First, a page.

The towns of Harstad and Narvik are located in the northernmost part of Norway, not too far south of TromsØ. Being so close to the Arctic Circle, they’re ideally located for anyone who wants to go stargazing, skiing or see some of the famous fjords. Their relative isolation makes both towns ideal for anyone looking for a quiet getaway. Harstad is famous for its importance in Viking history as well as its role in recent wars. Narvik is home to numerous monuments, while you’re also able to go fishing or swimming if you’re feeling brave enough. In summer, this part of the country is at its best as you can enjoy the midnight sun!
Even though the roads in both towns are pretty compact, a larger vehicle might be needed to try and go up steep inclines on some of the rural routes. The extra power is handy too.
Driving in Harstad Narvik Evenes
Road Driving Side
Urban Speed Limit
Rural Speed Limit
Motorway Speed Limit
Important things to note
Main roads are few and far between in Narvik and Harstad, although the minor routes are generally in excellent condition.
Access across the border to Sweden is pretty good, although to be on the safe side, an EU passport may be required.
In this part of Norway, it might be worth driving a car with winter tyres fitted. Even though the main roads are cleared of snow during winter, it’s advisable to have winter tyres fitted during the winter months.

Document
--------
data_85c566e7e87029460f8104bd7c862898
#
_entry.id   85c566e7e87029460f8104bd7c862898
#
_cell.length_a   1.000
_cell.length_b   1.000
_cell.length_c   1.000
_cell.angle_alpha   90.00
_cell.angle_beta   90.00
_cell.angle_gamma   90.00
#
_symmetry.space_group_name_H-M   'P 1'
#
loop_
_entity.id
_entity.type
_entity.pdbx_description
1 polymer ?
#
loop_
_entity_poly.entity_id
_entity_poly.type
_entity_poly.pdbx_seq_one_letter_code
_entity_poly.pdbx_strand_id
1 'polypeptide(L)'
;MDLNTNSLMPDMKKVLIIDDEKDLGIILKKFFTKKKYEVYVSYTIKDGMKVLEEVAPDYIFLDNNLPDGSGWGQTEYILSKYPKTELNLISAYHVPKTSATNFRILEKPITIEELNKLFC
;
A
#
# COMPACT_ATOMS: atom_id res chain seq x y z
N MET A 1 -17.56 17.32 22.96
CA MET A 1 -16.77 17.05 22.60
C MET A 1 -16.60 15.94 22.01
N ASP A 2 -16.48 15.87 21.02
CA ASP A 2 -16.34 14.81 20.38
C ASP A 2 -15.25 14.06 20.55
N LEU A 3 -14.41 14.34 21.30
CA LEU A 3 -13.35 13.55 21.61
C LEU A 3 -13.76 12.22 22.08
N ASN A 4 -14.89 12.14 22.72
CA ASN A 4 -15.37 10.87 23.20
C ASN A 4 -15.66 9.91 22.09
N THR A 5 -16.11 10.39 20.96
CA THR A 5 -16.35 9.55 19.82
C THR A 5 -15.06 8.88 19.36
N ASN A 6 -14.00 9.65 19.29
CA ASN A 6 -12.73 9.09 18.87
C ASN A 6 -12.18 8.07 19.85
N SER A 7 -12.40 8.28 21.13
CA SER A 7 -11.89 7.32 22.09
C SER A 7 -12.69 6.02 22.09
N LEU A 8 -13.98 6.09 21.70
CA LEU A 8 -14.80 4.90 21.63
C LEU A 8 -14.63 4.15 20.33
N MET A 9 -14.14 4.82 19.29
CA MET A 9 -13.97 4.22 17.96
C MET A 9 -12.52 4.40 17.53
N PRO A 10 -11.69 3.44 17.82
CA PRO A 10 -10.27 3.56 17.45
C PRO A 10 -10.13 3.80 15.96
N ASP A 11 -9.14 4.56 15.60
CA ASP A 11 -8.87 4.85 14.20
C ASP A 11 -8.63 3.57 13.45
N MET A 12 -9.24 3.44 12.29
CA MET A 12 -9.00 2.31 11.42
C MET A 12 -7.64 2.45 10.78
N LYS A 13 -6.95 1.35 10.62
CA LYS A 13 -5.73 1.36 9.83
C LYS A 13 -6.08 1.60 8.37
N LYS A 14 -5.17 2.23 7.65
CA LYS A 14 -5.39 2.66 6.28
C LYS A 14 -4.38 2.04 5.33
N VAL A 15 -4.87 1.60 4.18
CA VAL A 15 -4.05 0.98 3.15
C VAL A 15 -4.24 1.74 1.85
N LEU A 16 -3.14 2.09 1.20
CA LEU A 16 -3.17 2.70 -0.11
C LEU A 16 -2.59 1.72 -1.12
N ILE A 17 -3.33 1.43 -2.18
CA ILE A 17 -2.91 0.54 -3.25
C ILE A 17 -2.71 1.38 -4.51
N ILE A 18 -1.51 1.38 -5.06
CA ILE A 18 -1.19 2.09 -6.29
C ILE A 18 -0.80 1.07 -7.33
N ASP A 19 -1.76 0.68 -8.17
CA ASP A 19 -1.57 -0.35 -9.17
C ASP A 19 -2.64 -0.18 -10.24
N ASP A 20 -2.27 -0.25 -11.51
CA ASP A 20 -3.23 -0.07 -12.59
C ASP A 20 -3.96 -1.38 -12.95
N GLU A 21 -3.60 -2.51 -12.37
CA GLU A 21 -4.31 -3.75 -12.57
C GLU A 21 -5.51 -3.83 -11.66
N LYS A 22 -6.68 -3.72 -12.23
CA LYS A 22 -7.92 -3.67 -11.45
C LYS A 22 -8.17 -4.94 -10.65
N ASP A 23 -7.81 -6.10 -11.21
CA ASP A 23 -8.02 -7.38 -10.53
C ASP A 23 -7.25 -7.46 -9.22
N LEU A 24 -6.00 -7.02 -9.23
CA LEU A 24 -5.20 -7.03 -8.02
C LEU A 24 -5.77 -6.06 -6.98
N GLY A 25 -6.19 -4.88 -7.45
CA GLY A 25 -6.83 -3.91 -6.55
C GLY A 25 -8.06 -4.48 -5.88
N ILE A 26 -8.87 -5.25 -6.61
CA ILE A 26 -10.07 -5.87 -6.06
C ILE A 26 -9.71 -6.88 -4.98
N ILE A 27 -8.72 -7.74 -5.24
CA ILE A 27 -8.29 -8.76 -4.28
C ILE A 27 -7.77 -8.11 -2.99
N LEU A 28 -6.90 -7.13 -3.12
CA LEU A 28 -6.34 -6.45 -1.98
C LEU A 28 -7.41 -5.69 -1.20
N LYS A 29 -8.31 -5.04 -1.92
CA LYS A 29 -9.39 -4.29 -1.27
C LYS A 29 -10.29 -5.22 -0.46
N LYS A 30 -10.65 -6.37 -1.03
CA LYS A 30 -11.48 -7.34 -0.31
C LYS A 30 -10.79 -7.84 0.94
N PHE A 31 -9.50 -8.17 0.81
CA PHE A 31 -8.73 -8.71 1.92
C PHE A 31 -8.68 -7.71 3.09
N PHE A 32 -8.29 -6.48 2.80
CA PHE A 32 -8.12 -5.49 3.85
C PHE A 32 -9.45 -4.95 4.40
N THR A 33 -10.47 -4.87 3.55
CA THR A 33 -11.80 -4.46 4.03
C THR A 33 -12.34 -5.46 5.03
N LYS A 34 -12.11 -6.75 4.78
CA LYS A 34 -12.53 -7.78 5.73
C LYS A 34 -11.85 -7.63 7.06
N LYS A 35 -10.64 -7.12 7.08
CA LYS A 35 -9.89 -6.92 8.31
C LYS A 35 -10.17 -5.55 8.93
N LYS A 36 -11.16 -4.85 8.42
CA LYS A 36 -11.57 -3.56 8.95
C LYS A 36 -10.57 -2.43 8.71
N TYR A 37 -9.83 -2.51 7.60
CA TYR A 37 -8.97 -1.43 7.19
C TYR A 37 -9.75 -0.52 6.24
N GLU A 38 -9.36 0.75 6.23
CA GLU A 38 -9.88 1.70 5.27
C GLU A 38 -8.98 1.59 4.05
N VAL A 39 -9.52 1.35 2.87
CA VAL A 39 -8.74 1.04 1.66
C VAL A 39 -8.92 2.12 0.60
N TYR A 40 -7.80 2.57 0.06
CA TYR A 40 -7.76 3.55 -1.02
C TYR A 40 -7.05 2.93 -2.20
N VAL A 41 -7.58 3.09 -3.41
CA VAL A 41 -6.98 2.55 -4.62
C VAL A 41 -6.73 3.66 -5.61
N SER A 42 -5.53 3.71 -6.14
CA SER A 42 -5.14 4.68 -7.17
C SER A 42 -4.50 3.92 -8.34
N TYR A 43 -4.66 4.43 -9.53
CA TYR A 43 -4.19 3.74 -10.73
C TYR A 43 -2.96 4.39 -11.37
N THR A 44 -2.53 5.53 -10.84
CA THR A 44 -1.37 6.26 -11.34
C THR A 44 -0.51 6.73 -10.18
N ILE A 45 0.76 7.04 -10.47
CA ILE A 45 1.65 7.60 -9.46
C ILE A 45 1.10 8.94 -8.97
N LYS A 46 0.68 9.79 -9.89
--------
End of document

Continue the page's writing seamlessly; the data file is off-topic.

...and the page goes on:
Highlights & Hotspots
In Narvik, the War Memorial Museum is a fascinating place to learn about the area’s role in the two World Wars, not to mention lesser known conflicts. The museum is accessible by cable car to the Fagernesfjellet area.
Harstad’s most notable landmark is the Trondenes Church which is famous for being the world’s most northerly medieval stone church. Visitors are free to worship here, but take note that it can get very cold inside during the winter months.
Also in the Trondenes district is the Trondenes Historical Centre. With over two millennia of history, it was once a power centre for the Vikings. Here you can learn about how the Vikings lived and what they did for the town.
Just outside Harstad is the Vågsfjord area, a bay which is pretty secluded. Home to a number of islands, it’s a good place to go for a walk, enjoy a boat ride or even go mountain climbing, with peaks topping an astonishing 4,000ft.
Harstad/Narvik Airport is located in between the two towns next to the village of Evenes. The airport has flights to other parts of Norway as well as a few seasonal flights to resorts in southern Europe. It has one main terminal for all flights.
The airport can be accessed via the E10 highway, which goes east towards Narvik. Towards Harstad, head north until reaching the junction with the 83 road. Go up the 83 until you reach Harstad itself.